Sports

Tenth of a point — Coaches rally against cancer

Sometimes all you have to do is lace up your shoes to make a difference.

I didn’t quite realize that until I went to the Arlington boys basketball game at Snohomish Jan. 13.

Just a week after this past Thanksgiving, Arlington boys hoops coach Nick Brown found out that his wife, Caryn, had been diagnosed with breast cancer.

Talking with him just a few days after, it was easy to see how much he was hurting. But instead of keeping it a secret, he told his team the following week.

“It hits close to home because a lot of the guys have had it in their family,” said senior forward Blake Petersen, whose aunt had breast cancer.

Starting this week, Brown’s boys showed their support for their coach and his family on the court, wearing pink shoelaces while junior varsity team members sold shirts on the sidelines. The 205 shirts have since sold out in just two days at $10 a piece. All proceeds are going to the Relay For Life held this spring at the Arlington High School track and field.

Roys said another run of the shirts is planned for production soon.

“It’s really nice,” he said. “The community as a whole has been very supportive and we are just overwhelmed at the generosity of the people. They have really been amazing. I’m just humbled.”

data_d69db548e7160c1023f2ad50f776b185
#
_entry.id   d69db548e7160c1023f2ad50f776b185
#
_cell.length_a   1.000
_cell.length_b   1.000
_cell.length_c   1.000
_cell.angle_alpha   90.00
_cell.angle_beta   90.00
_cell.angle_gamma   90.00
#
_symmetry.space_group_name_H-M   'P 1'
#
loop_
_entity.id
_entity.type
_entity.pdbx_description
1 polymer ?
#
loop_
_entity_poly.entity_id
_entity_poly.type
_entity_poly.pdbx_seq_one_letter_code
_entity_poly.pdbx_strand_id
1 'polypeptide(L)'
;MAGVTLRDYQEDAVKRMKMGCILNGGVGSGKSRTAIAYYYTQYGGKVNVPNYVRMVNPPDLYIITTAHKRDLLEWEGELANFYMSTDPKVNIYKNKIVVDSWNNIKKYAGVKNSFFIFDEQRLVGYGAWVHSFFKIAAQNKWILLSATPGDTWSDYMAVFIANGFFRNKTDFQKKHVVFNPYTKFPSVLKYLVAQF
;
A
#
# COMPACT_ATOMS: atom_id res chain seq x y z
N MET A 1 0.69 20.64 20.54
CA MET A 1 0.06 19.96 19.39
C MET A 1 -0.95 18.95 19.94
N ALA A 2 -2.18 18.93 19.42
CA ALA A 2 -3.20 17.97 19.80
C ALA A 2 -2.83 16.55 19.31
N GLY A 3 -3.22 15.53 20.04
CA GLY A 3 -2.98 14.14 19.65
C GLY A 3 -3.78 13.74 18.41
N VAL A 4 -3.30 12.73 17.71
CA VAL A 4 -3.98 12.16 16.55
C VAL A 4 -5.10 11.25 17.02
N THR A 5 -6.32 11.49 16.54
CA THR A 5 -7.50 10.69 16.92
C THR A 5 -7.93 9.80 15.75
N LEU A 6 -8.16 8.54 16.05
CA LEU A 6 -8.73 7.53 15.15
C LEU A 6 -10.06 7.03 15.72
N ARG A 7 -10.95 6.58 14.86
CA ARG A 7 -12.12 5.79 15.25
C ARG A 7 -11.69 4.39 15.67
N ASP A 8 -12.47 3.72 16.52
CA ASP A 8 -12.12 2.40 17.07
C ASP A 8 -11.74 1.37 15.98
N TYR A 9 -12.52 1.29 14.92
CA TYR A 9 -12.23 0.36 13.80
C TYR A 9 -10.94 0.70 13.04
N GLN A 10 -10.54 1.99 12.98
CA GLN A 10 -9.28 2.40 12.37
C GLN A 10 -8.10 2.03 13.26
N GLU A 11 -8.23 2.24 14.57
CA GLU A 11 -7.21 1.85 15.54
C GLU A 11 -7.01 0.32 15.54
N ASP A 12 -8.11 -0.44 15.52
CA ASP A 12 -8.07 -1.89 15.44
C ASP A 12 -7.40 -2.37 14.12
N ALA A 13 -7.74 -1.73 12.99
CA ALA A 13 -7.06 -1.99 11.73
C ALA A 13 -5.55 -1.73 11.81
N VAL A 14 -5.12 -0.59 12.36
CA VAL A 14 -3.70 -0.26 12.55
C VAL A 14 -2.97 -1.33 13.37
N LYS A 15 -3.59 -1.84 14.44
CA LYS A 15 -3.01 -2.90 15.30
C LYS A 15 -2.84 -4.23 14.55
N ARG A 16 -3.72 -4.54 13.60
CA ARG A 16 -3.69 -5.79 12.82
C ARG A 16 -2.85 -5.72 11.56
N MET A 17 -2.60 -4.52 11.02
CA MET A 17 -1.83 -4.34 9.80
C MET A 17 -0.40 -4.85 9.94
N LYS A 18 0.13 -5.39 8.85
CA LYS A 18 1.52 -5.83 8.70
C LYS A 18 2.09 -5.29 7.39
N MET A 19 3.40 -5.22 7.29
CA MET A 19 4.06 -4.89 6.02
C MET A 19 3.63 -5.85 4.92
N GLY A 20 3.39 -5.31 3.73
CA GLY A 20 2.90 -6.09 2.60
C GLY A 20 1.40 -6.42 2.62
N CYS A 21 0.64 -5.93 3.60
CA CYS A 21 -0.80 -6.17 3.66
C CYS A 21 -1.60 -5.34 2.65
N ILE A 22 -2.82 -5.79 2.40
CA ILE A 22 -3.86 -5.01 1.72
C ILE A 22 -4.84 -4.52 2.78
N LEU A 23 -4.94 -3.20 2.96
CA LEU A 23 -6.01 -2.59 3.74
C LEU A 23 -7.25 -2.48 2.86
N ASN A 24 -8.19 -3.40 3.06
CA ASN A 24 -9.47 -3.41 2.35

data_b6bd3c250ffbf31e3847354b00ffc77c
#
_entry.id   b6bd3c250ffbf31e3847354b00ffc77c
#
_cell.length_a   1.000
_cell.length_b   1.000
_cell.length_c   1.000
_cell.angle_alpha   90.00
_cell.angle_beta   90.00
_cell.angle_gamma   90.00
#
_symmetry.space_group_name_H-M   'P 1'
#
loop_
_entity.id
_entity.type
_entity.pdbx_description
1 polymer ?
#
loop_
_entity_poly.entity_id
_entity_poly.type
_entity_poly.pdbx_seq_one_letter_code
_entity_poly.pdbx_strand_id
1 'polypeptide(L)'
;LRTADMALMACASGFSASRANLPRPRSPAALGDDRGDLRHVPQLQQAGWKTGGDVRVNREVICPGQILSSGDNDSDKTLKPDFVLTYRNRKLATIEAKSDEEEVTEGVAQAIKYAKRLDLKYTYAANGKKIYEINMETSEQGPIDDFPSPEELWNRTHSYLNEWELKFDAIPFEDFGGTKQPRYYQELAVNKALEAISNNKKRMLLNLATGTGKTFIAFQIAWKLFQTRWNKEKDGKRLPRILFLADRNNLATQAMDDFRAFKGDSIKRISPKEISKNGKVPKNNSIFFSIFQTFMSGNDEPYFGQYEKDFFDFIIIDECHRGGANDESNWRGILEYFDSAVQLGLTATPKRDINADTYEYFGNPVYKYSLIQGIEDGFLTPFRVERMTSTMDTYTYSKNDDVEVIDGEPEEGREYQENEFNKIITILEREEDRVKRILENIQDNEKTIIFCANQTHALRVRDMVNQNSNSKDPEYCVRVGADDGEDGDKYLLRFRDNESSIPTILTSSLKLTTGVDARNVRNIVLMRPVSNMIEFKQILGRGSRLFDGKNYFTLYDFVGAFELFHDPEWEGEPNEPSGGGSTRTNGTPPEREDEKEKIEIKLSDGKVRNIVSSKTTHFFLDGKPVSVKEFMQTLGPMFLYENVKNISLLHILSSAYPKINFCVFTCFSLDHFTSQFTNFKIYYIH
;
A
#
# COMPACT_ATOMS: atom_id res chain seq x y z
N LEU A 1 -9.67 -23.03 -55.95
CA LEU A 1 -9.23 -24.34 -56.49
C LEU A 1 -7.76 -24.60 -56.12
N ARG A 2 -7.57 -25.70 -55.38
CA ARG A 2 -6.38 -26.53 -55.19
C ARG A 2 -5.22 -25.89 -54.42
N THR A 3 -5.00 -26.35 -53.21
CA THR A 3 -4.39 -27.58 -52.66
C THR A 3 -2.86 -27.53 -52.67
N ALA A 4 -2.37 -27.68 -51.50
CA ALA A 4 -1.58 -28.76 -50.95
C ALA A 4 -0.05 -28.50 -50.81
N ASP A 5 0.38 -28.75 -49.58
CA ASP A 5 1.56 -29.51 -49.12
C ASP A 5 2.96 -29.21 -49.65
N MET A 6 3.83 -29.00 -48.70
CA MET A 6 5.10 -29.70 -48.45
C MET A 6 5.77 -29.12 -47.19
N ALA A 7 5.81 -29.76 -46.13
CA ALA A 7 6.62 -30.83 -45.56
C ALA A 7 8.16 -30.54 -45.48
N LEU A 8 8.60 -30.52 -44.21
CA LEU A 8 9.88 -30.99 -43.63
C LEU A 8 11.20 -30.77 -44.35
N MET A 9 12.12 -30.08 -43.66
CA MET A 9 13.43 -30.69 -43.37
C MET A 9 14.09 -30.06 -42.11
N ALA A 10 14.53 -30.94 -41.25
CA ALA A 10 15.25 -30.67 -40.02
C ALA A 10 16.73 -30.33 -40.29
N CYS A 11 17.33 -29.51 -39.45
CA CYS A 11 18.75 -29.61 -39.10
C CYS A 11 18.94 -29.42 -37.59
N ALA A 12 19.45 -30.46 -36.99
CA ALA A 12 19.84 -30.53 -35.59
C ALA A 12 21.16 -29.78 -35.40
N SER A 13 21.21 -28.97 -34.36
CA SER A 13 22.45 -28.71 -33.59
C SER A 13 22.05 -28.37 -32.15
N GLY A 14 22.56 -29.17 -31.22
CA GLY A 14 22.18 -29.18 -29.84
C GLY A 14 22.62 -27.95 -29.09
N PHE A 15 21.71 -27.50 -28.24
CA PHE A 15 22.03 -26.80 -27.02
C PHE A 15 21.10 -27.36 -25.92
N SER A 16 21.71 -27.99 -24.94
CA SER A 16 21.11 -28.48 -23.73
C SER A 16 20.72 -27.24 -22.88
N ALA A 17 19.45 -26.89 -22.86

Earlier this season ­— before Caryn was diagnosed — the Wesco North coaches decided to have a Coaches vs. Cancer game scheduled for Jan. 15. The match up was Arlington against Lake Stevens, as the Vikings coach Mark Hein’s family has also recently been affected by cancer.

“It was something that we had already planned, and now, with Caryn, it has really brought it to the forefront,” said athletic director Tom Roys. “When it happens to someone you know, it’s personalized so much more and our whole community is getting involved.”

My family has also been affected by breast cancer, a number of times, and I know how nice it feels to have people rally around you.

Coaches across the Wesco North wore shirts saying “Coaches vs. Cancer” and referees have been using pink whistles.

In the face of such adversity, Brown has his team playing some of its best basketball all season.

“It has helped us come together as a team,” Petersen said. “It’s the kind of thing that teaches us there is more than sports going on in life.”

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